PITCAIRN Island, considered by some the world’s smallest country with just 46 permanent residents, has just legalised same-sex marriage.
The legislation that was passed unanimously by the local council allegedly came into effect on May 15, but it was not reported until June 22 due to technical issues with the government’s website.
Deputy Governor Kevin Lynch said the change to the existing marriage laws were suggested to the colony by British authorities after England, Wales and Scotland enacted same-sex marriage last year.
As per custom on the island, when the law was successfully amended a notice was placed on the verandah of the town hall and a second at the island’s general store.
Seventh-generation resident Meralda Warren said the push for reform was not driven by local citizens, but by a desire to remain abreast with changes in the international system.
“It’s happening everywhere else, so why not?” she said.
Although marriage is now possible for same-sex couples on the island, Warren notes that there was only one known resident who identified as gay – but that was a long time ago.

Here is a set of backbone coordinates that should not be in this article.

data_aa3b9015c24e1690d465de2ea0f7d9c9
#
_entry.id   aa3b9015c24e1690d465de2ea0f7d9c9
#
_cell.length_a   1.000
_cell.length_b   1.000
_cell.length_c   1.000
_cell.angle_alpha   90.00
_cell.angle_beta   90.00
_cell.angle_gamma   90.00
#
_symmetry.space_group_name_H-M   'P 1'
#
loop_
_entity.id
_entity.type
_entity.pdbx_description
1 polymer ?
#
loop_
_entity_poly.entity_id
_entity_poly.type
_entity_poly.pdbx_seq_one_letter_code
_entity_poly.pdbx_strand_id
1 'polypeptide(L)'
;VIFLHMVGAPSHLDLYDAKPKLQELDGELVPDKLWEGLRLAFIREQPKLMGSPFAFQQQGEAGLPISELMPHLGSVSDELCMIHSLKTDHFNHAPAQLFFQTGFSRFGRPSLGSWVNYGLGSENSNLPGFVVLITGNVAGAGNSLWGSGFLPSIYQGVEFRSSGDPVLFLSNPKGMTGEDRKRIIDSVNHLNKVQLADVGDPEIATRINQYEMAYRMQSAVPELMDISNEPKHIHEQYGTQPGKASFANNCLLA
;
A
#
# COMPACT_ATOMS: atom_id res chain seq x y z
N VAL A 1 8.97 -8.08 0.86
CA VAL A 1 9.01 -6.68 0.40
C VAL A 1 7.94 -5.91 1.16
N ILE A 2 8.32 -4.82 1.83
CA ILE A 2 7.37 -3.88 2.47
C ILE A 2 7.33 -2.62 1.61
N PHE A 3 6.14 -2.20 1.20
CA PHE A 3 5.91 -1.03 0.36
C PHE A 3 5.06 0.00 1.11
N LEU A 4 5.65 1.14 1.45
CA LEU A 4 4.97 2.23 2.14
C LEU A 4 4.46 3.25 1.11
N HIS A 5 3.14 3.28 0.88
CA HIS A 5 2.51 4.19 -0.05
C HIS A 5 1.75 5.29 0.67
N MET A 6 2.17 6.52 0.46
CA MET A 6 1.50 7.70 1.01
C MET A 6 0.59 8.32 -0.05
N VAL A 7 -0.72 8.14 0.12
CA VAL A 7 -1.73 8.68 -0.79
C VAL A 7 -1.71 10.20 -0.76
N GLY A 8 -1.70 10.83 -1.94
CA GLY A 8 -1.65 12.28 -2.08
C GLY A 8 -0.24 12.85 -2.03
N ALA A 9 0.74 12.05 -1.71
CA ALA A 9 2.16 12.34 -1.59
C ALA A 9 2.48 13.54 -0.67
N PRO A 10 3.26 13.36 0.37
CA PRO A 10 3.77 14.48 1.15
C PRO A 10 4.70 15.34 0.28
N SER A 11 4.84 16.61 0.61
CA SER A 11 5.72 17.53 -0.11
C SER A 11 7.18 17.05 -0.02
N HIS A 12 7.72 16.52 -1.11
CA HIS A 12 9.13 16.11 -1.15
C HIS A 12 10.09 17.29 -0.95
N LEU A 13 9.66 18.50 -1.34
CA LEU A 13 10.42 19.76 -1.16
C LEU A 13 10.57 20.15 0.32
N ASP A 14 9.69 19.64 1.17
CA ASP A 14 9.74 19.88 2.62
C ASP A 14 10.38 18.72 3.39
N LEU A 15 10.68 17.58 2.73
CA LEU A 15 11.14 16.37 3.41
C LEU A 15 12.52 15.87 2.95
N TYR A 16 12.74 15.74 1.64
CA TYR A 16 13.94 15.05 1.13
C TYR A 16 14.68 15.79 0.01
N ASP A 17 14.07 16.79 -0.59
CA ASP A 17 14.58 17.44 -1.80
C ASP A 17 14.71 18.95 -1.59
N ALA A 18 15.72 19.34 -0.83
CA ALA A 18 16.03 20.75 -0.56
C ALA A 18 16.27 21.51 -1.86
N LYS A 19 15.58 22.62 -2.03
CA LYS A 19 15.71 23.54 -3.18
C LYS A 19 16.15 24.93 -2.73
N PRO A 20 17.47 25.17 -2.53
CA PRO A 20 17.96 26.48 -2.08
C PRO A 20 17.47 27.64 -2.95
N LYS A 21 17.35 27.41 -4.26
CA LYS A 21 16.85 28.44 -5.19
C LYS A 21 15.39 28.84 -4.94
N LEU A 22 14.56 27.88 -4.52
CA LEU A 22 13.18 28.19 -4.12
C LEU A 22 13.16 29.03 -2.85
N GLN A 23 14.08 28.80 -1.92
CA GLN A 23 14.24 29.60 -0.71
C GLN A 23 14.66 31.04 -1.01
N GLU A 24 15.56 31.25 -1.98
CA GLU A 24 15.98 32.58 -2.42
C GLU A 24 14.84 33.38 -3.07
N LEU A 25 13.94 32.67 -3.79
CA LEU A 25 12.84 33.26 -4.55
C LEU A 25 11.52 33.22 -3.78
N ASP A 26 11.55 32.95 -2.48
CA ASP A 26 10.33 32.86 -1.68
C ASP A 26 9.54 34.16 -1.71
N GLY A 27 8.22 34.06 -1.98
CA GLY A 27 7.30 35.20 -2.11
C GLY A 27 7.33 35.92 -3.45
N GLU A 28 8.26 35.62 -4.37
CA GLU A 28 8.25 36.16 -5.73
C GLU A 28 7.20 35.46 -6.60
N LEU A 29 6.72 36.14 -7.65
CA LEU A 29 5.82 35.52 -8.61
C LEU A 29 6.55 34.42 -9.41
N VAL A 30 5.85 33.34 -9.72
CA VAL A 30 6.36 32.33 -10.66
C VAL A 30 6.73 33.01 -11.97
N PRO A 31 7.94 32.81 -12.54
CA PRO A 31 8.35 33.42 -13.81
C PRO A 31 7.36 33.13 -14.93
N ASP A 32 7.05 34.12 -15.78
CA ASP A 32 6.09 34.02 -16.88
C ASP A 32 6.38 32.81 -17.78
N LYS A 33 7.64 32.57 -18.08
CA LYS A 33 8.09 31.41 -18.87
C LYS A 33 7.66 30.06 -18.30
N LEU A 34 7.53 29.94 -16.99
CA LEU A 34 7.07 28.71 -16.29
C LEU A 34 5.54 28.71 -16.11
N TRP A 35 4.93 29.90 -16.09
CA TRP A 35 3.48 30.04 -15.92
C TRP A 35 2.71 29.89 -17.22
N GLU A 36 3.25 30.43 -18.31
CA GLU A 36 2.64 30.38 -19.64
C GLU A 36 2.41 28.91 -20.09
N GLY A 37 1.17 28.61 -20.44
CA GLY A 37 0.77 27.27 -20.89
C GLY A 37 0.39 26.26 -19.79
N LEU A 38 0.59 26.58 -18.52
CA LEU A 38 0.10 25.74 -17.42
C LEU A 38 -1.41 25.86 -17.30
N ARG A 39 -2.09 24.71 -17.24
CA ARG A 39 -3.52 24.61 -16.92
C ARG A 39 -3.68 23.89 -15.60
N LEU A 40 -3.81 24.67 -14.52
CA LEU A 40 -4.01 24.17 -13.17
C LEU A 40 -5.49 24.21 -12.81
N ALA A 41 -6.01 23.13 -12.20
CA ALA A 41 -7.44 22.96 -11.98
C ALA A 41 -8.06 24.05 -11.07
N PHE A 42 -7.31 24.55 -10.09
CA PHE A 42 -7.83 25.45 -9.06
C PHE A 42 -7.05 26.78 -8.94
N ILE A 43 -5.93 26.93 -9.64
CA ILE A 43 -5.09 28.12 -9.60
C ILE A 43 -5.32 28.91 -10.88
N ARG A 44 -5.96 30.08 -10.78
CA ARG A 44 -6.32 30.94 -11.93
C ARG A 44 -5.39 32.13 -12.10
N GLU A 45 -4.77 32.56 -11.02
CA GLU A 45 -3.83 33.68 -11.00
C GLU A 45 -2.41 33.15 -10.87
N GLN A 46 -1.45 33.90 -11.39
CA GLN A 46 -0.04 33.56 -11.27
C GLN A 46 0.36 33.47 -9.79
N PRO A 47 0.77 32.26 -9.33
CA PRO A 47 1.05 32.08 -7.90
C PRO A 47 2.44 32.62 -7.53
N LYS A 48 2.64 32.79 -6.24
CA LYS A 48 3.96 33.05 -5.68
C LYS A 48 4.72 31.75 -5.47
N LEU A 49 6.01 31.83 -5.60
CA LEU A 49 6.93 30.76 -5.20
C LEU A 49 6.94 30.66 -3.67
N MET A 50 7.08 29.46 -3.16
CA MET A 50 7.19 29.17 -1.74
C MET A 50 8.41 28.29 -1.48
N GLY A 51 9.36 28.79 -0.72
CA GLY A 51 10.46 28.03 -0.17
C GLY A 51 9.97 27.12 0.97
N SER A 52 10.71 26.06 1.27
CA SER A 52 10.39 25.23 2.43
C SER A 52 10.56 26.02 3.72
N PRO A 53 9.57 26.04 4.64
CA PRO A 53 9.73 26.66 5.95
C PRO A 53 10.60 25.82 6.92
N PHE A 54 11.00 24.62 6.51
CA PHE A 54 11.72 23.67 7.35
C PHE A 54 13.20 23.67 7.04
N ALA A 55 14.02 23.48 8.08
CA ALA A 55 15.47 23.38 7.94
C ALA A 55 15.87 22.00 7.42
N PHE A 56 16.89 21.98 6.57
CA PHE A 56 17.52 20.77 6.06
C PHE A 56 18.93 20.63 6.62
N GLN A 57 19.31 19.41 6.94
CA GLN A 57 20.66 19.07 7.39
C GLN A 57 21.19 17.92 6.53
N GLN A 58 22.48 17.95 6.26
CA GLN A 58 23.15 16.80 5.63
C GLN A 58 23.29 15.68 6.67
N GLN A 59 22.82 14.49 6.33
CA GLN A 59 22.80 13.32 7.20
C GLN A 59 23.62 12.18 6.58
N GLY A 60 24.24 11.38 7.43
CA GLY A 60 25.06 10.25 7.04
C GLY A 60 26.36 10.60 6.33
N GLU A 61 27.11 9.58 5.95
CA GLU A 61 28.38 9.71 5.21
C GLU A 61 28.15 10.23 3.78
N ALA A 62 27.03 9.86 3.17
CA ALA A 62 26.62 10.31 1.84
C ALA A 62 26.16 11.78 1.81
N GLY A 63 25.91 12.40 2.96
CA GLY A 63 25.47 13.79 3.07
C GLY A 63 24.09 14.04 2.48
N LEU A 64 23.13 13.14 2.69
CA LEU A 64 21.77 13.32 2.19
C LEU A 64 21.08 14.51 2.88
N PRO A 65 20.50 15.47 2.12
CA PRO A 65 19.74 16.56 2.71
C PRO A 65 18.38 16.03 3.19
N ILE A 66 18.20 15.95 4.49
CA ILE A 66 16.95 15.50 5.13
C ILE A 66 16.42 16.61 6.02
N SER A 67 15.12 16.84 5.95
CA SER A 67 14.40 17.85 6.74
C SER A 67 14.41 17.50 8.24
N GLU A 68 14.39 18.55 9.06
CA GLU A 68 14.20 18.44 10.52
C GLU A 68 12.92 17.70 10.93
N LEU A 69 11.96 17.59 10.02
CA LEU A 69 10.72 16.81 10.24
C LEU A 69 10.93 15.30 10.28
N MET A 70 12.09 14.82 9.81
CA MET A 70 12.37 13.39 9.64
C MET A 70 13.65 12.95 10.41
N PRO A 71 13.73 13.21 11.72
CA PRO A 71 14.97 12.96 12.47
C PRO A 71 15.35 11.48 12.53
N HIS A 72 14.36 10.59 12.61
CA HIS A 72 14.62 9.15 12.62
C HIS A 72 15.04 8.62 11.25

Australian Marriage Equality national director Rodney Croome said the island’s progress on the issue may lead to it becoming a popular tourist destination for couples looking to wed.
“Assuming there’s not a residency requirement, I could imagine some couples from off the island [who] might find it a romantic destination, including Australians who can’t marry in their own country,” he said.
Northern Ireland is the last remaining jurisdiction of the United Kingdom to not yet legislate on the issue.
Members of the Commonwealth, including Australia, similarly remain outliers.
“The majority of Australians who support marriage equality will be bewildered and frustrated that we are falling behind places as diverse as Catholic Mexico and tiny Pitcairn Island,” Croome said.